Our natural instinct in trying to overcome a problem of this nature is to regain control. So we fight and we struggle to assert our power. We try harder to limit the amount of alcohol that we consume. And in the end we always lose at this game because eventually the alcohol takes over again. It may not happen tomorrow or the next day but eventually the alcohol always regains control over us. We are a slave to the disease so long as we are drinking any amount other than zero.
“Surrender to win” – what does that even mean?
What does it really mean to surrender?
How can an alcoholic “surrender to win?” What does that even mean?
It means that at some point the alcoholic who is struggling has to throw up their hands and accept the fact that they need to be told what to do. That they need to be told how to live. That they need to accept what everyone around them is trying to tell them.
Deep inside the struggling alcoholic has this tight grip on their drinking. They are holding on to their drug of choice as tight as they can. They like to drink and they like to be drunk and they never want to let go of this crutch. So they are holding on to their alcohol with a kung-fu grip. They won’t let go of it for anything. It is the one thing that they can count on, that they know they can drink alcohol and transport to this magical place where they don’t have to feel, where they can escape reality.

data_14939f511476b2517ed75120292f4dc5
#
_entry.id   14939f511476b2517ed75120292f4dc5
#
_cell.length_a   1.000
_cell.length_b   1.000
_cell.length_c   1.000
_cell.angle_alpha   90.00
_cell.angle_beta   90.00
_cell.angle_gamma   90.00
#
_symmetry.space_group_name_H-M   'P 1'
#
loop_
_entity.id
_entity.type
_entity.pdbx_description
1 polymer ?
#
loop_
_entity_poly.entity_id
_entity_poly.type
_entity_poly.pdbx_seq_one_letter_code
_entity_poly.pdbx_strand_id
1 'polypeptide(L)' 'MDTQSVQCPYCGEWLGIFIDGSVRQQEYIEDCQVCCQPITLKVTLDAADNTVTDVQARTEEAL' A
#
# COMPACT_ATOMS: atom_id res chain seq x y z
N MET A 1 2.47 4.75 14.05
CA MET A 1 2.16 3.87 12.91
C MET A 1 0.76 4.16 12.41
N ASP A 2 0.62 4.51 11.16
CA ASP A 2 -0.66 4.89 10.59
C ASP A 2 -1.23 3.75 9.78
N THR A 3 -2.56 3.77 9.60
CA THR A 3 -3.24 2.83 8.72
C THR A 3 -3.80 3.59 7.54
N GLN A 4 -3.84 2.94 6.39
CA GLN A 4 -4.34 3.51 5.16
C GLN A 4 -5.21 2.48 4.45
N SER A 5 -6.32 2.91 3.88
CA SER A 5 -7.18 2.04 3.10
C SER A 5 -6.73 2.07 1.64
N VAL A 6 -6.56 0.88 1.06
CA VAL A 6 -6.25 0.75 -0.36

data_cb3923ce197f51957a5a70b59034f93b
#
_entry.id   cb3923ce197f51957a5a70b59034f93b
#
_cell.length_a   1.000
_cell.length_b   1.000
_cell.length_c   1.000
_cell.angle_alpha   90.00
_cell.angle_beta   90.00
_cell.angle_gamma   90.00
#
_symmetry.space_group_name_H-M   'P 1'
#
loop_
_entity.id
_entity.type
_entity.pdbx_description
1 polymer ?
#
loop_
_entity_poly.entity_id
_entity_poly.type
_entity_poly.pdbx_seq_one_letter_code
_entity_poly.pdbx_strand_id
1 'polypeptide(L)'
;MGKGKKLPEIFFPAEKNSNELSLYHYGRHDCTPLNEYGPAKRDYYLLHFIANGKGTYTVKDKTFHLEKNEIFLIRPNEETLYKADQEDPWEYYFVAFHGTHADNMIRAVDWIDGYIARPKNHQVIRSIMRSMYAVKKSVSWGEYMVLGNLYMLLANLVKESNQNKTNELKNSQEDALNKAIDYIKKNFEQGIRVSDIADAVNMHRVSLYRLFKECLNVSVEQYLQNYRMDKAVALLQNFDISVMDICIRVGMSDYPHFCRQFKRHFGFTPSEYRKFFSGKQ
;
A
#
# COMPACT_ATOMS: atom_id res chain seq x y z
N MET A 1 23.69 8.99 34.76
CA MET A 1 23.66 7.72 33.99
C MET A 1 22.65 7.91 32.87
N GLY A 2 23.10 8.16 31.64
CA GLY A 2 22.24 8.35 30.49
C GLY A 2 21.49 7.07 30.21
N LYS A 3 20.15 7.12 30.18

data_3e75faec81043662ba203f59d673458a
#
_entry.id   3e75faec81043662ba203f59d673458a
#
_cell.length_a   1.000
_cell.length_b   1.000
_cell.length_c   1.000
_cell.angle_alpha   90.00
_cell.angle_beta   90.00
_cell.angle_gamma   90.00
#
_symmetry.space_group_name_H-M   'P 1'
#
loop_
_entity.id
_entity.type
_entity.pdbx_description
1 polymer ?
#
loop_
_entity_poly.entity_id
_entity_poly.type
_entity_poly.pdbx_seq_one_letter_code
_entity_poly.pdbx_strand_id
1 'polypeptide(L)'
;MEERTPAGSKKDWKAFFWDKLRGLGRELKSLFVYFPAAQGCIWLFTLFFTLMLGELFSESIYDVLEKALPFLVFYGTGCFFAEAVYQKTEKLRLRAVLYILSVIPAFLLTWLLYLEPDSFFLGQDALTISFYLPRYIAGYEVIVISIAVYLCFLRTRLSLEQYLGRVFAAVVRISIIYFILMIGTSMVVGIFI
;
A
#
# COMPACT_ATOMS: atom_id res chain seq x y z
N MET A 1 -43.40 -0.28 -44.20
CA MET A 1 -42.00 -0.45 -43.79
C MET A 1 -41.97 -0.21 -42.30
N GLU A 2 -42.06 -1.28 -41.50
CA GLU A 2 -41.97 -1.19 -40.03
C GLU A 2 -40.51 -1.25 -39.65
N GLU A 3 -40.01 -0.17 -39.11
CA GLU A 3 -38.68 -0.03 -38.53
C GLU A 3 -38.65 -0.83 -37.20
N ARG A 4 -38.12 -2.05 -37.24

The struggling alcoholic is holding on to their drinking as tight as they possibly can. And they never want to let it go.
Their friends and family see the problem. They can see that alcohol is destroying this person. So they try to talk to the alcoholic, tell them that they have this problem and that the solution is to be clean and sober. They try to tell the alcoholic how much better their life would be if they would just stop drinking.
But the alcoholic does not want to hear this. They are afraid of facing life sober. So they tighten their grip on the alcohol even more. They promise to never let it go. Everyone wants for them to give up drinking but they don’t understand that alcohol is the one thing that helps the alcoholic. Or rather, this is what the alcoholic mind truly believes.
When I was a drunk, I used to tell people: “Why would you want me to give up alcohol, this is the one thing that makes me a little happy! If you take this away I will die of misery.”
Of course I had it all backwards. I thought that I was miserable and that alcohol actually helped relieve this a bit. I could not see the truth, which was that the alcohol was creating the misery. This is denial.
So the alcoholic is being told to “just stop drinking” so that they can fix their life, but they are terrified of facing life sober. So they continue to tighten their grip on the alcohol. Their mind is telling them: “Do anything that they want, so long as we can continue to drink alcohol and medicate ourselves.” It is me against the world. Me and my alcohol. And they tighten their grip even further in spite of their friends and family trying to help them (by advising them to quit entirely).